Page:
Poverty and Regional Inequality in Brazil,´ p. 2.
9

Ibid, p. 4. Thales de Azevedo. Cultura e Situação no Brasil. (Rio de Janeiro: Editôra

10

25

Civilização Brasileira, S.A, 1966), 33. Thales de Azevedo found this quote frequent among Bahians to describe racial stratifications in the region.
11

³História da Dívida Externa do Brasil.´ Memorial do Brasil. Ibid. ³Brazil Towards Stability.´ Times Magazine, Dec. 31, 1965. Ibid. ³World Bank ± IMF Support to Dictatorships.´ Committee for the Abolition of Third

12

13

14

15

World Debt.
16

³Brazil Towards Stability.´ Times Magazine, Dec. 31, 1965. Thomas E Skidmore. ³Race and Class in Brazil: Historical Perspectives.´ Race and

17

Class and Power in Brazil, ed. by Pierre-Michel Fontaine. (Los Angeles: University of California Press, 1985), p. 21.
18

Thales de Azevedo. Cultura e Situação no Brasil. (Rio de Janeiro: Editôra

Civilização Brasileira, S.A, 1966), p. 46.
19

Ibid, p. 31. Ibid, p. 33. Florestão Fernandes. The Negro in Brazilian Society. Jacqueline D.

20

21

Skiles, A. Brunel, Arthur Rothwell, trans. Phyllis B. Eveleth, ed. (New York: Columbia University Press, 1969), p. 418.
22

Ted George Goertzel. Fernando Henrique Cardoso: Reinventing democracy in Brazil.

Boulder, Colo: Lynne Rienner Publishers, 1999), p. 174.
23

Easterly, William. The Effect of International Monetary Fund and World Bank

Programs on Poverty(November 30, 1999), p. 26.
24

Ibid, p.8. Ibid, p.16

25

26

26

Found in Adam Przeworski and James Raymond Vreeland, "The Effect of IMF

Programs on Economic Growth," The. Journal of Development Economics Vol. 62 (2000), p. 385.
27

Brazil¶s 1998 Letter of Intent may be found here: <

http://www.imf.org/external/np/loi/111398.htm>
28

I found this correction for annual inflation by using the Consumer Price Index, found

here: <http://www.westegg.com/inflation/>
29

Goertzel, Ted George. Fernando Henrique Cardoso: Reinventing democracy in Brazil.

Boulder, Colo: Lynne Rienner Publishers, 1999 p. 171
30

CBS News gives a forecast of the various downturns in national economies, including

Mexico, in this online article: < http://www.cbsnews.com/stories/2009/04/22/business/main4961284.shtml?source=RSS attr=Business_4961284>
31

Andre Soliani. ³Brazil Seeks More IMF Influence After Loan Promise: Week Ahead.´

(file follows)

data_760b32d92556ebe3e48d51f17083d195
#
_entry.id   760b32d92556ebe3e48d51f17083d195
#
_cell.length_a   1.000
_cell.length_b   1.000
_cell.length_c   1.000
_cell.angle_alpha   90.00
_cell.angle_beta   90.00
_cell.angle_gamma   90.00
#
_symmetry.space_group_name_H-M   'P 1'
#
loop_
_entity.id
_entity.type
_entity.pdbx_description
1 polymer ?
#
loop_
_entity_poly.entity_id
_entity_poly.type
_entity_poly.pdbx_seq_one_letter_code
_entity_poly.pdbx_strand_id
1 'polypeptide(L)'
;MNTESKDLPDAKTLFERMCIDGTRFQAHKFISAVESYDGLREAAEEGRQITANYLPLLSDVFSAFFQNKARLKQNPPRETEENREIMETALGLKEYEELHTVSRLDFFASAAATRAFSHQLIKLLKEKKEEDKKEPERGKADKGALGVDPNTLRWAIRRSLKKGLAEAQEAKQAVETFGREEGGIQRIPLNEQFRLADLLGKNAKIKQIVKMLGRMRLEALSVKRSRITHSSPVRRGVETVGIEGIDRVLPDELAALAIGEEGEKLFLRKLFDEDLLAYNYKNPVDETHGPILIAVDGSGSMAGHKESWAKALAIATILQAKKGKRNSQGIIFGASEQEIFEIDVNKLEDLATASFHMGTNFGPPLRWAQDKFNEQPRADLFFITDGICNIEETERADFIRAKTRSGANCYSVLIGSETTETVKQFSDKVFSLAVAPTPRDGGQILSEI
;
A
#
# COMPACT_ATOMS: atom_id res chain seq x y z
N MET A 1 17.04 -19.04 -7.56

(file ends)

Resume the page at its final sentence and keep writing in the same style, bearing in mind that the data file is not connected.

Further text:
Bloomberg. 20 April 2009. < http://www.bloomberg.com/apps/news?
32

http://news.xinhuanet.com/english/2009-04/23/content_11240136.htm James Raymond Vreeland. The International Monetary Fund: Politics of Conditional

33

Lending. (New York : Routledge, 2007), p. 114.
34

James Raymond Vreeland. The International Monetary Fund: Politics of Conditional

Lending. (New York : Routledge, 2007), p. 117
35

James Raymond Vreeland. The International Monetary Fund: Politics of Conditional

Lending. (New York : Routledge, 2007), p. 23
36

³IMF Executive Directors and Voting Power.´ International Monetary Fund. Ibid. Ibid.

37

38

27

39

Ibid. Described as ³An acronym for the economies of Brazil, Russia, India and China

40

combined. The general consensus is that the term was first prominently used in a Goldman Sachs report from 2003, which speculated that by 2050 these four economies would be wealthier than most of the current major economic powers´ at < http://www.investopedia.com/terms/b/bric.asp/>
41

Described as ³International forum of finance ministers and central bank governors,

working to promote international financial stability on its website: <http://www.g20.org/>
42

Described as ³an organization with an important operating network specially in

Argentina, Brazil, Chile, Uruguay and Paraguay - who offers specialized services in international trade aiming that our customers could get a higher increase in their business, profitability, risks spread and better competitive conditions´ on its website. < http://www.mercosurtc.com/>
43

Axel Dreher and Nathan M. Jensen. 2007. "Independent Actor or Agent? An Empirical

Analysis of the Impact of US Interests on IMF Conditions." Journal of Law and Economics 50 no. 1. (November 2007), p. 6.
44

Ibid, p.6. Ibid, p.7. The newspaper Folha better describes these elections on an online article:

45

46

<http://www1.folha.uol.com.br/folha/brasil/ult96u83745.shtml/>
47

Raymond Collitt. ³Approval for Brazil¶s Lula hit by Economic Crisis.´ Ibid Ibid Smith, Alastair and James Raymond Vreeland. 2006. "The Survival of Political

48

49

50

Leaders and IMF Programs." In Gustav Ranis, James Raymond Vreeland and Stephen

28

Kosack (eds.), Globalization and the Nation State: The Impact of the IMF and the World Bank. New York: Routledge, p. 1.
51

Ibid, p. 3 United States Central Intelligence Agency. ³Brazil.´ World Factbook. Ibid Ibid ³Comissão Mista de Planos, Orçamentos Públicos e Fiscalização: Projeto de lei

52

53

54

55

orçamentária para 2008.´ Consultoria de Orçamento e Fiscalização Financeira.
56

As per the currency converter on Yahoo! Finance on 1 May 2009, found here: <

finance.yahoo.com/m3?u>
57

http://www.internationalliving.com/Countries/Brazil/Taxes ³Human Development Index Reports.´ United Nations Development Programme. Cavalcanti, Luiz Otávio. Como a corrupção abalou o governo Lula : por que o

58

59

presidente perdeu a razão e o poder. (Rio de Janeiro, RJ : Ediouro, 2005), p. 38
60

Ibid, p. 39 Ibid, p. 39 Alastair Smith and James Raymond Vreeland. 2006. "The Survival of Political Leaders